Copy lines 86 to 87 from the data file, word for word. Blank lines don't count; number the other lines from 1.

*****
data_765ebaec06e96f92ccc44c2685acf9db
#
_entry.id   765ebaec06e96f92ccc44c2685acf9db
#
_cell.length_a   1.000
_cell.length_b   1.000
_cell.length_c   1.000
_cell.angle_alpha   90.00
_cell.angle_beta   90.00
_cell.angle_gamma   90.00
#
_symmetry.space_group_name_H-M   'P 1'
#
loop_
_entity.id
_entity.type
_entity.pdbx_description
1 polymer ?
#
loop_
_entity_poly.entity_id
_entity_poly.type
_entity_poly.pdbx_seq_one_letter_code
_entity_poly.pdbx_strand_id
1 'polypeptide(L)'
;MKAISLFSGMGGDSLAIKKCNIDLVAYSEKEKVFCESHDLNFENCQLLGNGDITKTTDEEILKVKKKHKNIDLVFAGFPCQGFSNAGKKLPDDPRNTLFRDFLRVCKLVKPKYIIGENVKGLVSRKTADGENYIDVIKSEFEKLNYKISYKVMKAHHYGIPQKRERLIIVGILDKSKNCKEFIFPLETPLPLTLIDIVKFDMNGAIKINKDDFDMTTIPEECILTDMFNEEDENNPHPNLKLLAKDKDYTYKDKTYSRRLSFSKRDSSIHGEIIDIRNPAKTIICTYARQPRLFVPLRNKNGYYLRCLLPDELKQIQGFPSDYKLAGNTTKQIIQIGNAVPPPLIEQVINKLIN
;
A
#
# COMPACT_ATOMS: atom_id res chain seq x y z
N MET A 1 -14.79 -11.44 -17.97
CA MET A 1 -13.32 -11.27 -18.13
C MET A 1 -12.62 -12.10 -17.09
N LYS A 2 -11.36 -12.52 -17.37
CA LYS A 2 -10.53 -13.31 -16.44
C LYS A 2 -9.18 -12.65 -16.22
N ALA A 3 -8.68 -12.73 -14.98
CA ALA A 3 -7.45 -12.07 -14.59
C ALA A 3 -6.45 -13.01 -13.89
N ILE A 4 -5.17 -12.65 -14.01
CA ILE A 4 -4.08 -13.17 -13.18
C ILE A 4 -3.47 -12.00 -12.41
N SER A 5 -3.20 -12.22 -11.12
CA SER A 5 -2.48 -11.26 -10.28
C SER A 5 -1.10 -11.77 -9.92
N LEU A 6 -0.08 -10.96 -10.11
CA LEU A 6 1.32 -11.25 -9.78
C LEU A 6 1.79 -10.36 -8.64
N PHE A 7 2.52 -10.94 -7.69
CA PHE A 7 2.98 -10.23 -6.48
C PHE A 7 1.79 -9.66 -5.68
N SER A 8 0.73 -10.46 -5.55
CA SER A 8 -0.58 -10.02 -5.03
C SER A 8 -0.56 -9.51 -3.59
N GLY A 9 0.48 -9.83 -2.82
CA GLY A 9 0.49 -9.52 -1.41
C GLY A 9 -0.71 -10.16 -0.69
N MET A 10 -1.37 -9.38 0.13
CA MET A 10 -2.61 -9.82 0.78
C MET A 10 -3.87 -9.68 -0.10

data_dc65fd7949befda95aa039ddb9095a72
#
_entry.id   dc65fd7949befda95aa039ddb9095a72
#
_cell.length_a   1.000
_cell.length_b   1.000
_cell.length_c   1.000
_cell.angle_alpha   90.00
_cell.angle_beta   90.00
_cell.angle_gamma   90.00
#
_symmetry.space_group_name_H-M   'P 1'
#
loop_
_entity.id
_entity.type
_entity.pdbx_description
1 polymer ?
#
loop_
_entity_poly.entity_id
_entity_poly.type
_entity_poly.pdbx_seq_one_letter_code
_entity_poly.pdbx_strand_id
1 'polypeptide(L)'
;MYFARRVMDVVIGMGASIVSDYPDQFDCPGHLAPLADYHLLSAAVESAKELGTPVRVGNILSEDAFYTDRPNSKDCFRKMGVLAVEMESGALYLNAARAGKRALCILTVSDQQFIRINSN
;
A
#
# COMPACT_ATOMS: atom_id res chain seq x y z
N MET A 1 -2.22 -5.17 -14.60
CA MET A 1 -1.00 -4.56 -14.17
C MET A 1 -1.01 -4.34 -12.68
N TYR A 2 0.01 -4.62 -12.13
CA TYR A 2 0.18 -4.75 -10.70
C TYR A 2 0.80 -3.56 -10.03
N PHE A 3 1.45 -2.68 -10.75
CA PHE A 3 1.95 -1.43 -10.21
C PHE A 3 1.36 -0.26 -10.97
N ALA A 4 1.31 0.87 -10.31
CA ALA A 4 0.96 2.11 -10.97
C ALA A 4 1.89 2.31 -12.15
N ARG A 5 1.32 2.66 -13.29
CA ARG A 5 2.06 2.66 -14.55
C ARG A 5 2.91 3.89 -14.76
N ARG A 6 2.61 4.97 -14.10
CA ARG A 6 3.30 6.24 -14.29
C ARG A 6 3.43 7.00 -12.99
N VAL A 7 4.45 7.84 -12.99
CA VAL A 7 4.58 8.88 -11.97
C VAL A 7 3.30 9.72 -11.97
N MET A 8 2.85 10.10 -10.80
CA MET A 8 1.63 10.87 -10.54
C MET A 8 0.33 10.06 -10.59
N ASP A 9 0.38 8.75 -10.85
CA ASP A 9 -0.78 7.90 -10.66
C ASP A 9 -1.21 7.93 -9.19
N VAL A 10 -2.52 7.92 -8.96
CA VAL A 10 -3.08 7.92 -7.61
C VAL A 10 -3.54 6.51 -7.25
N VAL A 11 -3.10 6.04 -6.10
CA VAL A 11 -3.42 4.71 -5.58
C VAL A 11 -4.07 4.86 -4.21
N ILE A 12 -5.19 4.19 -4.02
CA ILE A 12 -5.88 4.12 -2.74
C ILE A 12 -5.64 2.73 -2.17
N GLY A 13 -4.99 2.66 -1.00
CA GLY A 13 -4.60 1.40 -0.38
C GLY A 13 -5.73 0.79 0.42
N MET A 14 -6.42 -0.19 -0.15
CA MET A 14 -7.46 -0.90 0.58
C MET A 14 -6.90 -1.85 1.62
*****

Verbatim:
;MYFARRVMDVVIGMGASIVSDYPDQFDCPGHLAPLADYHLLSAAVESAKELGTPVRVGNILSEDAFYTDRPNSKDCFRKMGVLAVEMESGALYLNAARAGKRALCILTVSDQQFIRINSN
;